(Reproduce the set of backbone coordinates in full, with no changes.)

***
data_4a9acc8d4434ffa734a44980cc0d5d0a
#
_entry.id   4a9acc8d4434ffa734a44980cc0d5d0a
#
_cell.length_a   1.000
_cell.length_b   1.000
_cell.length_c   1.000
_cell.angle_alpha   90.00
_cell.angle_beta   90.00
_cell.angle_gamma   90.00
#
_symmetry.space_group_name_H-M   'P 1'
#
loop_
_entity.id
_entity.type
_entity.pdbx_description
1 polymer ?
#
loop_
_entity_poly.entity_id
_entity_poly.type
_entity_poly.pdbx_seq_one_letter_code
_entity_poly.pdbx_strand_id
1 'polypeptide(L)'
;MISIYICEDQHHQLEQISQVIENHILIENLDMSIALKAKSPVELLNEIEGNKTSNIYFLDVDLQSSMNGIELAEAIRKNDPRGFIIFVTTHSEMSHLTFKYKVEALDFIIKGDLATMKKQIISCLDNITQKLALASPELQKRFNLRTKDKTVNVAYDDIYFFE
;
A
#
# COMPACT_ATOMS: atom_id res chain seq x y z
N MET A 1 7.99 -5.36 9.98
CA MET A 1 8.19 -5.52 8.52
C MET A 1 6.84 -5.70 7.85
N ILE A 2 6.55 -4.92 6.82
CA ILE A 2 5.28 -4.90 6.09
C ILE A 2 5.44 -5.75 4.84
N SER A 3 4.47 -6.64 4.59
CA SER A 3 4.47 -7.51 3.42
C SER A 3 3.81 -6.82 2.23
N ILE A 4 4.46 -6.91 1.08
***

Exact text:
data_4a9acc8d4434ffa734a44980cc0d5d0a
#
_entry.id   4a9acc8d4434ffa734a44980cc0d5d0a
#
_cell.length_a   1.000
_cell.length_b   1.000
_cell.length_c   1.000
_cell.angle_alpha   90.00
_cell.angle_beta   90.00
_cell.angle_gamma   90.00
#
_symmetry.space_group_name_H-M   'P 1'
#
loop_
_entity.id
_entity.type
_entity.pdbx_description
1 polymer ?
#
loop_
_entity_poly.entity_id
_entity_poly.type
_entity_poly.pdbx_seq_one_letter_code
_entity_poly.pdbx_strand_id
1 'polypeptide(L)'
;MISIYICEDQHHQLEQISQVIENHILIENLDMSIALKAKSPVELLNEIEGNKTSNIYFLDVDLQSSMNGIELAEAIRKNDPRGFIIFVTTHSEMSHLTFKYKVEALDFIIKGDLATMKKQIISCLDNITQKLALASPELQKRFNLRTKDKTVNVAYDDIYFFE
;
A
#
# COMPACT_ATOMS: atom_id res chain seq x y z
N MET A 1 7.99 -5.36 9.98
CA MET A 1 8.19 -5.52 8.52
C MET A 1 6.84 -5.70 7.85
N ILE A 2 6.55 -4.92 6.82
CA ILE A 2 5.28 -4.90 6.09
C ILE A 2 5.44 -5.75 4.84
N SER A 3 4.47 -6.64 4.59
CA SER A 3 4.47 -7.51 3.42
C SER A 3 3.81 -6.82 2.23
N ILE A 4 4.46 -6.91 1.08